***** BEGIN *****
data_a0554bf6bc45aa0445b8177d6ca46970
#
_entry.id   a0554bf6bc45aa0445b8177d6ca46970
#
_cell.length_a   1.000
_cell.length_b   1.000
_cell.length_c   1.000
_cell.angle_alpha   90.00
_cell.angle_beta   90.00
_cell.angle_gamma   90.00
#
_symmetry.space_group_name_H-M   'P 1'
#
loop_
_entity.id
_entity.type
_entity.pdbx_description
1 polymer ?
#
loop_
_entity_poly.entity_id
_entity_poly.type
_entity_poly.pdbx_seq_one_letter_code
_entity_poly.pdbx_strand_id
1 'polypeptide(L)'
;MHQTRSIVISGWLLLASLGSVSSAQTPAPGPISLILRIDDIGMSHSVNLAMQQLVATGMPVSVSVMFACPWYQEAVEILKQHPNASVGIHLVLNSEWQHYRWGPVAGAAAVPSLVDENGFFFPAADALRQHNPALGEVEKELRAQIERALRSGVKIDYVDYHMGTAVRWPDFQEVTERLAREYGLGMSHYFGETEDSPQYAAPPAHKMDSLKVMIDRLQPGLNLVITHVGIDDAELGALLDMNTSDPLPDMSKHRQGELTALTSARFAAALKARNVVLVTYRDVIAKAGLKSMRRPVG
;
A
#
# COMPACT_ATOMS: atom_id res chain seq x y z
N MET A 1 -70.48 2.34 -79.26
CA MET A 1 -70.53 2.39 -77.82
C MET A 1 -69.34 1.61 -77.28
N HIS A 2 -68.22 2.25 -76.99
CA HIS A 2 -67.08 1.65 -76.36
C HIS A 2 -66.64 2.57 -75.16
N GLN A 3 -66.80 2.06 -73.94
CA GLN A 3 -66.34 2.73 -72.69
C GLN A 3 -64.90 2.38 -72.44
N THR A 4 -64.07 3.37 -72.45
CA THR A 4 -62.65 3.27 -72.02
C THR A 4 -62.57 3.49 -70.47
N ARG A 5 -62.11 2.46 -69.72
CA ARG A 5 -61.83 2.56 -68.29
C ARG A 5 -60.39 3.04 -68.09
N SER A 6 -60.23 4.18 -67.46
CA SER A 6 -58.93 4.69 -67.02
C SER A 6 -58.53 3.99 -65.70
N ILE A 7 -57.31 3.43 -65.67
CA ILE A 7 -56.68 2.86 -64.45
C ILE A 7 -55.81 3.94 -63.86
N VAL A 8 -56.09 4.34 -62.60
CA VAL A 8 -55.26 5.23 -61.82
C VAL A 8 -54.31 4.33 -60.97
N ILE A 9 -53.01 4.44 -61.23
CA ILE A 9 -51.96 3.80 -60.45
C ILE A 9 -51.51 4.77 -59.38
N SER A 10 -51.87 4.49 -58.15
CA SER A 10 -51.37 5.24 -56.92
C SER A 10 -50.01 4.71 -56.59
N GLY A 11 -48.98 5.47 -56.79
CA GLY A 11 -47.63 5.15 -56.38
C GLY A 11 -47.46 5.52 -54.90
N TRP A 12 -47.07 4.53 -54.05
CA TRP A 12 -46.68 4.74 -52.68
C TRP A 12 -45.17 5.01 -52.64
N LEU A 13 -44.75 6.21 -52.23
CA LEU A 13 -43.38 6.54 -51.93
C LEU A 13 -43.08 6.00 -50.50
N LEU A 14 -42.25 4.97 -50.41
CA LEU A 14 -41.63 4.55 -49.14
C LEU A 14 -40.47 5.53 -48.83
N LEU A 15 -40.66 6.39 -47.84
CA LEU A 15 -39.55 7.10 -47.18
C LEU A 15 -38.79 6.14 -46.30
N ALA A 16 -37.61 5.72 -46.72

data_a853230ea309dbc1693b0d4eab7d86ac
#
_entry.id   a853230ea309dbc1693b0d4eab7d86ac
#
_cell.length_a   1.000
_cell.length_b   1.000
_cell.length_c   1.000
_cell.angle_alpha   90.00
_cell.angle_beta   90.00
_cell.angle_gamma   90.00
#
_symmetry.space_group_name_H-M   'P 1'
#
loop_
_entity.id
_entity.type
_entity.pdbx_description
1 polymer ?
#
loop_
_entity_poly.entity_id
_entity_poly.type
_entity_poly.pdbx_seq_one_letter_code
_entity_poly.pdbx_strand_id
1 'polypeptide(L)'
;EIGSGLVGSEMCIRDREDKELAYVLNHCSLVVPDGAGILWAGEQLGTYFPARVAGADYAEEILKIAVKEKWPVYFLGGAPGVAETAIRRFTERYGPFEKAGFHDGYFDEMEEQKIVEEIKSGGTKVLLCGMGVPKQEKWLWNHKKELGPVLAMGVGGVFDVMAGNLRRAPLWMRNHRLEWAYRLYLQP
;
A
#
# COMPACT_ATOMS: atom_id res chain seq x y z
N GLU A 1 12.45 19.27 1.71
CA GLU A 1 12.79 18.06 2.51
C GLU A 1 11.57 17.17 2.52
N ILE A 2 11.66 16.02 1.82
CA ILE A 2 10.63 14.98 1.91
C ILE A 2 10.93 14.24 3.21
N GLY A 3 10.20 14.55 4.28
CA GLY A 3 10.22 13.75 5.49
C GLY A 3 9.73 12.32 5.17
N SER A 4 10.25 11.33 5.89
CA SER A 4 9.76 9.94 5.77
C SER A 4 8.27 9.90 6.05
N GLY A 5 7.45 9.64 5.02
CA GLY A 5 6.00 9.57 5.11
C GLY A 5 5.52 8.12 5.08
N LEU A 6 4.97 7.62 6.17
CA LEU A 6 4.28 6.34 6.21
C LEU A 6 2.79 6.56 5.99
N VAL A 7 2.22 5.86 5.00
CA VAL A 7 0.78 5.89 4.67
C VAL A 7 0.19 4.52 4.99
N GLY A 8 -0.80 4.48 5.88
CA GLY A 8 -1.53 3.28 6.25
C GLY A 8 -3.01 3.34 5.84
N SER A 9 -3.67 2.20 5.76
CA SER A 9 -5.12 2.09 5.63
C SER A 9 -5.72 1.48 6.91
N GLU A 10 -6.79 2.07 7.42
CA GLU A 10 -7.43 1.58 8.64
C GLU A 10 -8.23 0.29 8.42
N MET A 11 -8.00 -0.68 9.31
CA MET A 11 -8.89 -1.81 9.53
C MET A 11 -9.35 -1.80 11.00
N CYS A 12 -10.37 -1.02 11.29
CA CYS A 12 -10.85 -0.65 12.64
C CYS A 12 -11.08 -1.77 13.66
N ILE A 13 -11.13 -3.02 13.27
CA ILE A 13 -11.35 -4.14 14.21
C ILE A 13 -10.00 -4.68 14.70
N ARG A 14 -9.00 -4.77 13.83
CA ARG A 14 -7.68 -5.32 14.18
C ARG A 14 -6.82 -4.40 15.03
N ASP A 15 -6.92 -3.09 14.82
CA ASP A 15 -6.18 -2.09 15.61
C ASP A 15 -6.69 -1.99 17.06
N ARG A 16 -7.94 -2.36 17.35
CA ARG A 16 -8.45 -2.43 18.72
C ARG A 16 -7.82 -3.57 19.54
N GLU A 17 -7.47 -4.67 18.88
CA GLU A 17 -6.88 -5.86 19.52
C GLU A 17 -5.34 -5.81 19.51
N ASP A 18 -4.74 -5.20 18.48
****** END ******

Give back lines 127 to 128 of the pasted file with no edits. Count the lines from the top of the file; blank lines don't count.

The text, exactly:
C VAL A 7 0.19 4.52 4.99
N GLY A 8 -0.80 4.48 5.88